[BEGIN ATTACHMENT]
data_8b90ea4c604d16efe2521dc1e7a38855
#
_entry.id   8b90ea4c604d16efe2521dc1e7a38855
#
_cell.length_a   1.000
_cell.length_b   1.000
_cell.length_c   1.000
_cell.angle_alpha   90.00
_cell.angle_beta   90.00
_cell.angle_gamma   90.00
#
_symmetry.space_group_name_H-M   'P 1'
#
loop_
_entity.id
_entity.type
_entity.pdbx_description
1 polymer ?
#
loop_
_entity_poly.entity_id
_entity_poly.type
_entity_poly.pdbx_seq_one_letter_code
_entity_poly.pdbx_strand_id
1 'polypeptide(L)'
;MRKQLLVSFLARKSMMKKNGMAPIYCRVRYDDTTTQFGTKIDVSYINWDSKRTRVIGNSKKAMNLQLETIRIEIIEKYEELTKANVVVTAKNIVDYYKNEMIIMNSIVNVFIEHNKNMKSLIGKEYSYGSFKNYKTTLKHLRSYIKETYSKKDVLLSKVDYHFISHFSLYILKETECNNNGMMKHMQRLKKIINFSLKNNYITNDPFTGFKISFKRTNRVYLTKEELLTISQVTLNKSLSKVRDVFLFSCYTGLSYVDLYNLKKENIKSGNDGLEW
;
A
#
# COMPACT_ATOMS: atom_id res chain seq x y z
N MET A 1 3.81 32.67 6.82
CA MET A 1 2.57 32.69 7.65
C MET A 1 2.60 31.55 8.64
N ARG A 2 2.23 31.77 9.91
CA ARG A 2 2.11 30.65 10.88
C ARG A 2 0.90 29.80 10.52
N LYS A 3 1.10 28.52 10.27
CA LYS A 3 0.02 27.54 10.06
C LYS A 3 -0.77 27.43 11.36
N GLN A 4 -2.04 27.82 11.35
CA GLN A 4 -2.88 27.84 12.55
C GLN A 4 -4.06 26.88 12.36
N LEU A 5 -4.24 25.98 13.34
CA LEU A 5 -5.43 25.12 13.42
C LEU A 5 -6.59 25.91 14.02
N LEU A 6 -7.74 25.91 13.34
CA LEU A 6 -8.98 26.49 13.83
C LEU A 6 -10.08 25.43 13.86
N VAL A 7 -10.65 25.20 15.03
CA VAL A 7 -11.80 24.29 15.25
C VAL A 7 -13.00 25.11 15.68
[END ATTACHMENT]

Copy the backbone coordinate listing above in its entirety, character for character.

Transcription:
data_8b90ea4c604d16efe2521dc1e7a38855
#
_entry.id   8b90ea4c604d16efe2521dc1e7a38855
#
_cell.length_a   1.000
_cell.length_b   1.000
_cell.length_c   1.000
_cell.angle_alpha   90.00
_cell.angle_beta   90.00
_cell.angle_gamma   90.00
#
_symmetry.space_group_name_H-M   'P 1'
#
loop_
_entity.id
_entity.type
_entity.pdbx_description
1 polymer ?
#
loop_
_entity_poly.entity_id
_entity_poly.type
_entity_poly.pdbx_seq_one_letter_code
_entity_poly.pdbx_strand_id
1 'polypeptide(L)'
;MRKQLLVSFLARKSMMKKNGMAPIYCRVRYDDTTTQFGTKIDVSYINWDSKRTRVIGNSKKAMNLQLETIRIEIIEKYEELTKANVVVTAKNIVDYYKNEMIIMNSIVNVFIEHNKNMKSLIGKEYSYGSFKNYKTTLKHLRSYIKETYSKKDVLLSKVDYHFISHFSLYILKETECNNNGMMKHMQRLKKIINFSLKNNYITNDPFTGFKISFKRTNRVYLTKEELLTISQVTLNKSLSKVRDVFLFSCYTGLSYVDLYNLKKENIKSGNDGLEW
;
A
#
# COMPACT_ATOMS: atom_id res chain seq x y z
N MET A 1 3.81 32.67 6.82
CA MET A 1 2.57 32.69 7.65
C MET A 1 2.60 31.55 8.64
N ARG A 2 2.23 31.77 9.91
CA ARG A 2 2.11 30.65 10.88
C ARG A 2 0.90 29.80 10.52
N LYS A 3 1.10 28.52 10.27
CA LYS A 3 0.02 27.54 10.06
C LYS A 3 -0.77 27.43 11.36
N GLN A 4 -2.04 27.82 11.35
CA GLN A 4 -2.88 27.84 12.55
C GLN A 4 -4.06 26.88 12.36
N LEU A 5 -4.24 25.98 13.34
CA LEU A 5 -5.43 25.12 13.42
C LEU A 5 -6.59 25.91 14.02
N LEU A 6 -7.74 25.91 13.34
CA LEU A 6 -8.98 26.49 13.83
C LEU A 6 -10.08 25.43 13.86
N VAL A 7 -10.65 25.20 15.03
CA VAL A 7 -11.80 24.29 15.25
C VAL A 7 -13.00 25.11 15.68